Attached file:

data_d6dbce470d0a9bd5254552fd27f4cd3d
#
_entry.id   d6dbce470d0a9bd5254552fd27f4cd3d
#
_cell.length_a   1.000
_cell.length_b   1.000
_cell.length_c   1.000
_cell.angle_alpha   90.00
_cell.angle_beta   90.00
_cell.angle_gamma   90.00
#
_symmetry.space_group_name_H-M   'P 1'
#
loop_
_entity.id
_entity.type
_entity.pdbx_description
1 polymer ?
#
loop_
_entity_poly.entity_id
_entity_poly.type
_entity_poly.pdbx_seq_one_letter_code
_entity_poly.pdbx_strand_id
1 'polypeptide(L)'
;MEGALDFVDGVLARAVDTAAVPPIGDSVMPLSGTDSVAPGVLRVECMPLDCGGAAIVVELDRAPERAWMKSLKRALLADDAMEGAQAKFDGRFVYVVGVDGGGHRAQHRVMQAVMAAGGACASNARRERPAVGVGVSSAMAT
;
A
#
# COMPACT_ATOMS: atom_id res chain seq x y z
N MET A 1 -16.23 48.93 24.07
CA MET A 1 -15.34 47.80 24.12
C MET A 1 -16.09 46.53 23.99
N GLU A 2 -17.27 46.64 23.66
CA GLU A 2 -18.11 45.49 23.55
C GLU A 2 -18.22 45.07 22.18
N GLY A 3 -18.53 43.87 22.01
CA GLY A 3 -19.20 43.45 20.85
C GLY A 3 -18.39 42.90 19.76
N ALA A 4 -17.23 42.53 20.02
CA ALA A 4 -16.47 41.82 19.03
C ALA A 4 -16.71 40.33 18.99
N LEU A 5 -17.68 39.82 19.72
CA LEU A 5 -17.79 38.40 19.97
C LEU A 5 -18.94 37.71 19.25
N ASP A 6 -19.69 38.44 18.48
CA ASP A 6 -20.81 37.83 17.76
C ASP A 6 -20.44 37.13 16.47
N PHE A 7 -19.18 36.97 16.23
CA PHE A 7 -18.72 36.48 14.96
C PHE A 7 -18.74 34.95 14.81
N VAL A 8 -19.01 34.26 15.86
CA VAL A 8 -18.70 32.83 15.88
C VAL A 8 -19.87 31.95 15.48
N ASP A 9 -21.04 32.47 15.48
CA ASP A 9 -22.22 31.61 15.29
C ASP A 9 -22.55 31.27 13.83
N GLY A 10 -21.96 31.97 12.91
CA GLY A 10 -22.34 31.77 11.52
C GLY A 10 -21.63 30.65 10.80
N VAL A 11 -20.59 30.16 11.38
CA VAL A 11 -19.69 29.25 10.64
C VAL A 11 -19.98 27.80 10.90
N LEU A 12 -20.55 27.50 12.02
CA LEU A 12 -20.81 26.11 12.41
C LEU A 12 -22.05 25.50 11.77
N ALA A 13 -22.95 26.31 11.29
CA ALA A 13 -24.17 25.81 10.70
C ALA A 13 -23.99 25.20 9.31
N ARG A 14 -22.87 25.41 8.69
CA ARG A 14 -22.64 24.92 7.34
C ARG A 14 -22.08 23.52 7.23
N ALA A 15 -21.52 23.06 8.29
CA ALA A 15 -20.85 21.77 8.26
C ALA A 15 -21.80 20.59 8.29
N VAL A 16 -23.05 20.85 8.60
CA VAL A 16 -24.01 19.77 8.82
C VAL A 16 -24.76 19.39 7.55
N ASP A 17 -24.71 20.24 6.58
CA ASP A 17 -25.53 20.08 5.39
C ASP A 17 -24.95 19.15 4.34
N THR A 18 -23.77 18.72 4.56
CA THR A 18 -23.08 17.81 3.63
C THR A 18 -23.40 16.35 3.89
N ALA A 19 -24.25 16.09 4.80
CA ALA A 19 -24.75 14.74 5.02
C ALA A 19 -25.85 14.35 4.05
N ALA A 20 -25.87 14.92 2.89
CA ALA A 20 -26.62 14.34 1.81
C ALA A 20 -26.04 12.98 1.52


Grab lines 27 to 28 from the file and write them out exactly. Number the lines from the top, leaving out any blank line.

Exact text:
;
A